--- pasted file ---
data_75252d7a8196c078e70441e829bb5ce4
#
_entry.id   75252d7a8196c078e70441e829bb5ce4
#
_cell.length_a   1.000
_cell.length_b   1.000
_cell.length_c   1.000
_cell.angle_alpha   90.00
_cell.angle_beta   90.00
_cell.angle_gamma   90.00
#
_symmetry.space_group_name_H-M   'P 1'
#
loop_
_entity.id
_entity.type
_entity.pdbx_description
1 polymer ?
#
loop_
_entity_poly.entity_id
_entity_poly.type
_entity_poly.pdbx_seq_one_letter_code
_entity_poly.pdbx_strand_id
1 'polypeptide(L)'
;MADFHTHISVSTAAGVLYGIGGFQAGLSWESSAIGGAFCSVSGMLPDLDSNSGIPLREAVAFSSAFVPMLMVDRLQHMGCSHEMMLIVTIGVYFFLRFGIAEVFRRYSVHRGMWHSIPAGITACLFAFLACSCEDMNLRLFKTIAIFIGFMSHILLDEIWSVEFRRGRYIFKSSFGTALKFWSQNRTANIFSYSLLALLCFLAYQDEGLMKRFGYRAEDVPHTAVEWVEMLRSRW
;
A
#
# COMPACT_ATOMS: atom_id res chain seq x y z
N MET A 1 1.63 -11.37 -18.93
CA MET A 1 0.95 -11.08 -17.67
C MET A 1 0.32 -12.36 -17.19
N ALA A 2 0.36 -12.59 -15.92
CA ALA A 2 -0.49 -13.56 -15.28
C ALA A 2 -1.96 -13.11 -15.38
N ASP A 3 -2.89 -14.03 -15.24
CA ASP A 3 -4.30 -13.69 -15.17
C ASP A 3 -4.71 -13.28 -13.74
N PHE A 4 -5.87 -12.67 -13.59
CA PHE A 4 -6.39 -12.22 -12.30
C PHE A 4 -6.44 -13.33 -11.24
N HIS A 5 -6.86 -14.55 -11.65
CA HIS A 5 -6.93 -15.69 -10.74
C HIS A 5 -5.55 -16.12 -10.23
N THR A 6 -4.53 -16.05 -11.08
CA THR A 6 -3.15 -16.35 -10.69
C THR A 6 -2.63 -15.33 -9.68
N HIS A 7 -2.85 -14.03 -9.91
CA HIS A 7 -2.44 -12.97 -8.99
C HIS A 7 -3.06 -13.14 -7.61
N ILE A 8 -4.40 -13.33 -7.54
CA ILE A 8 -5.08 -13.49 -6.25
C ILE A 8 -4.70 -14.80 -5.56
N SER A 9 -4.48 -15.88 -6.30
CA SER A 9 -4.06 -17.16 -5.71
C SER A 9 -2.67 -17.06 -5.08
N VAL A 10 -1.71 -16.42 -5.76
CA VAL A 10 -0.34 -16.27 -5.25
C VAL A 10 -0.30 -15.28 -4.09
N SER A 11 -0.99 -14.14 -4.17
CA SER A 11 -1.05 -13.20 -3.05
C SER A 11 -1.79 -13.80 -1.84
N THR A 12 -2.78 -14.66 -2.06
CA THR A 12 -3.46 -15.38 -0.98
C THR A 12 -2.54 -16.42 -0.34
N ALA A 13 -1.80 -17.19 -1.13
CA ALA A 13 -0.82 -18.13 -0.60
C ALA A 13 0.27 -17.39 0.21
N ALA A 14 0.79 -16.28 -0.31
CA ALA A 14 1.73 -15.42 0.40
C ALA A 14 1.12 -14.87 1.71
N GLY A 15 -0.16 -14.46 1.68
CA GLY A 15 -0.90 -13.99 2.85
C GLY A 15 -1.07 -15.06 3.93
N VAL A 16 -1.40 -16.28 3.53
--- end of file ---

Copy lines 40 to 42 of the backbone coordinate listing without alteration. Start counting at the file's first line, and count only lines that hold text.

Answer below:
N PHE A 4 -5.87 -12.67 -13.59
CA PHE A 4 -6.39 -12.22 -12.30
C PHE A 4 -6.44 -13.33 -11.24